Speaking of turning-point-moments in debate: I have reversed my opinion, in a dramatic fashion on a number of subjects in recent years. (which led to my changing political party). It's fascinating to note that there was an actual turning point; A single statement by someone that caused this about-face. Often it was years of debate and reading that led up to that moment. And not necessarily a slow deterioration of my beliefs. But, as an extremely logical person, often it was just one single assertion that I had to agree was inarguable. One point that broke down my entire argument.

For this reason, I am a big fan of online debate. Some think it is a waste of time; that everyone walks away upset and digs their heels in even more on their point of view. But I am proof that it is not a waste of time. That a single debate falls immensely short of the capacity to change someones mind, but it plants a small seed that can lead, down the road, to a change of opinion.

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Sunday, April 11, 2010

Just saw this ad

I just saw this ad on TV. It choked me up. Thought I'd share it. On youtube it says "based on a true story".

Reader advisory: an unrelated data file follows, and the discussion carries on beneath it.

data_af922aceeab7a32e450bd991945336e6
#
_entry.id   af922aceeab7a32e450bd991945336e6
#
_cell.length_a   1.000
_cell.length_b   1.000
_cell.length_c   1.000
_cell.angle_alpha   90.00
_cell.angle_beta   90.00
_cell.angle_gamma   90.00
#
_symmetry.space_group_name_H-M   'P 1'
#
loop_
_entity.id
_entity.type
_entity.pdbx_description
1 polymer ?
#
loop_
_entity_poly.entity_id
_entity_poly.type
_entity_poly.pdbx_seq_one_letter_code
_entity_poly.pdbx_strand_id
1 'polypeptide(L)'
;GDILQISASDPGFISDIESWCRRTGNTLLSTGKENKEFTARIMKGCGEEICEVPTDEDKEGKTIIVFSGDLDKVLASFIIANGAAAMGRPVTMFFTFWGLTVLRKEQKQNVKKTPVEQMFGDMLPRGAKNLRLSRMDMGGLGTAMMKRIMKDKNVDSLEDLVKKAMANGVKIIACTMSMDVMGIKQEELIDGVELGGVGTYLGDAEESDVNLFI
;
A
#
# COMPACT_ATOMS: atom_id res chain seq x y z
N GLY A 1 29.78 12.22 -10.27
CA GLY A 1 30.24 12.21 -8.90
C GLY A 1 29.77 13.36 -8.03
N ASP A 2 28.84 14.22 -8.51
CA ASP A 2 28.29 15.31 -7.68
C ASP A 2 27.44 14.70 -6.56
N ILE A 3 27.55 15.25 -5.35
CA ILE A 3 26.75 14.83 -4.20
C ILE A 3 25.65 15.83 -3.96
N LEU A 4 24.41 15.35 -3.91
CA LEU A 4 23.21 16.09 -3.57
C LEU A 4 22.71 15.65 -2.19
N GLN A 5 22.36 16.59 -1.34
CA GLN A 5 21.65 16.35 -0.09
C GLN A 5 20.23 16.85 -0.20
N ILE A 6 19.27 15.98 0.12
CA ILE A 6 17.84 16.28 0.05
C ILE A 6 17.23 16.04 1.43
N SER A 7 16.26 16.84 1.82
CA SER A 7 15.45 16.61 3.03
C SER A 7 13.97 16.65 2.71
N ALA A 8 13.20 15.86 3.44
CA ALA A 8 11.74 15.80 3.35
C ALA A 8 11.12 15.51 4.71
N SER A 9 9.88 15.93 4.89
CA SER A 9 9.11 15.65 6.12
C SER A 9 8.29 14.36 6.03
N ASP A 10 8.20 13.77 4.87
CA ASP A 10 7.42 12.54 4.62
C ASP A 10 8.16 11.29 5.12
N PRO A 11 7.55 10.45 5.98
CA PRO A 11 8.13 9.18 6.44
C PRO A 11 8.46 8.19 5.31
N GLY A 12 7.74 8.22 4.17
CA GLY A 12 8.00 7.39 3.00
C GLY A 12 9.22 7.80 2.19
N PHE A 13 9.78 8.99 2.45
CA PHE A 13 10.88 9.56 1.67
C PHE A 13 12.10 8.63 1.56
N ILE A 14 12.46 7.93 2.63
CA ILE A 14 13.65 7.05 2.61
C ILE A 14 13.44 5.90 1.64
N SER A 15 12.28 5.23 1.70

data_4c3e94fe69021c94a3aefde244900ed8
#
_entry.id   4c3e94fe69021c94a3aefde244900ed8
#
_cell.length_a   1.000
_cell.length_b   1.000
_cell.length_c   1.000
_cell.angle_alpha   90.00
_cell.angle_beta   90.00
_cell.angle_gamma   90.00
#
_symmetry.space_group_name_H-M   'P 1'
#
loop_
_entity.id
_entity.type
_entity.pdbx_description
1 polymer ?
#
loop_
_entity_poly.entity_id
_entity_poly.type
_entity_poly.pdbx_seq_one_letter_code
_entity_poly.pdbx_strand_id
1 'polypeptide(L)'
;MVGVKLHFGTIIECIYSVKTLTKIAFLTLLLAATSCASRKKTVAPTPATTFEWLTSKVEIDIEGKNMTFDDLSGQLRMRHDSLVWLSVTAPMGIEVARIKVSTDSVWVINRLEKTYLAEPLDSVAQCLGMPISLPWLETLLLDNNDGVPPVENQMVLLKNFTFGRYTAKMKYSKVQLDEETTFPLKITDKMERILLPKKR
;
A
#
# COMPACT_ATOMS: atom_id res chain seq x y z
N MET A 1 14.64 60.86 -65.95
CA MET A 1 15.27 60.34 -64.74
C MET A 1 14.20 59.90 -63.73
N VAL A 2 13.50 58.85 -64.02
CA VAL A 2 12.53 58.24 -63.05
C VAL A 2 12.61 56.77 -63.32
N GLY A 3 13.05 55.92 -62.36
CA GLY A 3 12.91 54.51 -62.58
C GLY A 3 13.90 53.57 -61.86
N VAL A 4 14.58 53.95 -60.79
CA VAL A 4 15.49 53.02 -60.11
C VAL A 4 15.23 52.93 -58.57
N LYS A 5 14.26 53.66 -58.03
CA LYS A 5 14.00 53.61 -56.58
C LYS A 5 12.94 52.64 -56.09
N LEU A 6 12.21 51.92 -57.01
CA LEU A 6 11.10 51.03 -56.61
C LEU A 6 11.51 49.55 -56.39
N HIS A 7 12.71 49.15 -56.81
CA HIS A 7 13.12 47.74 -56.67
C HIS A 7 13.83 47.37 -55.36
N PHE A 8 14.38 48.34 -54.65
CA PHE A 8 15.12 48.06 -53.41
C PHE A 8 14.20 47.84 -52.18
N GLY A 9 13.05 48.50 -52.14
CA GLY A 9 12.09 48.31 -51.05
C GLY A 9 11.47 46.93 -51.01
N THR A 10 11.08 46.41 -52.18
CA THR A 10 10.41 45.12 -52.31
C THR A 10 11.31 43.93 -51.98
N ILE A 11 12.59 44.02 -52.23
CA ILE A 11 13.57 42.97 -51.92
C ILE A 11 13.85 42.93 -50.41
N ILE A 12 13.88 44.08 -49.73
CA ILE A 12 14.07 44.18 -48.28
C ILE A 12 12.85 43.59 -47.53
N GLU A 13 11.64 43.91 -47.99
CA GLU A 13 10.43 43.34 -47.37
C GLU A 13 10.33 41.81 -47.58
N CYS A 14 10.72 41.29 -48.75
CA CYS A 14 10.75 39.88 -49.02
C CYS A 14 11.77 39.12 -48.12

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Friday, April 09, 2010

I'm in the paper!


I wish there was an online link to show you, but alas, if you are local you'll have to buy The Sun to see it. Anyway, I was reading to my son's kindergarten class the other day in the park and a newspaper photographer came by and took our picture and there's a great big picture of me reading to the kids! So cool. I was reading Lovable Lyle by Bernard Waber and a few months ago I read The House on East 88th Street which is the introductory story of Lyle the Crocodile. Next month I'm going to read Chicken Dance and then I'm going to play music and dance with all the kids. They're so much fun to hang with.

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Tuesday, April 06, 2010

My farm

I'm farming a quarter acre this year through a local program called New Entry which trains and leases land to new farmers. I'll be planting watermelon, cantaloupe, beets, carrots and green peppers. I'll be selling them at local farmers markets and also through a CSA. Here is a video of me at graduation in which I told the story of "How I got here". My speech starts at 16:00 It's pretty cool, if I don't say so myself.


video platform video management video solutions video player

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Friday, April 02, 2010

Quick Rant

Just wanted to rant quickly here. Sorry. But I hate Focus on the Family. I hate them so much I can't even put into words.... For starters there's all the gay bashing and lies that James Dobson wrote in his books. Disagree with me? I'll pull out the quotes for you.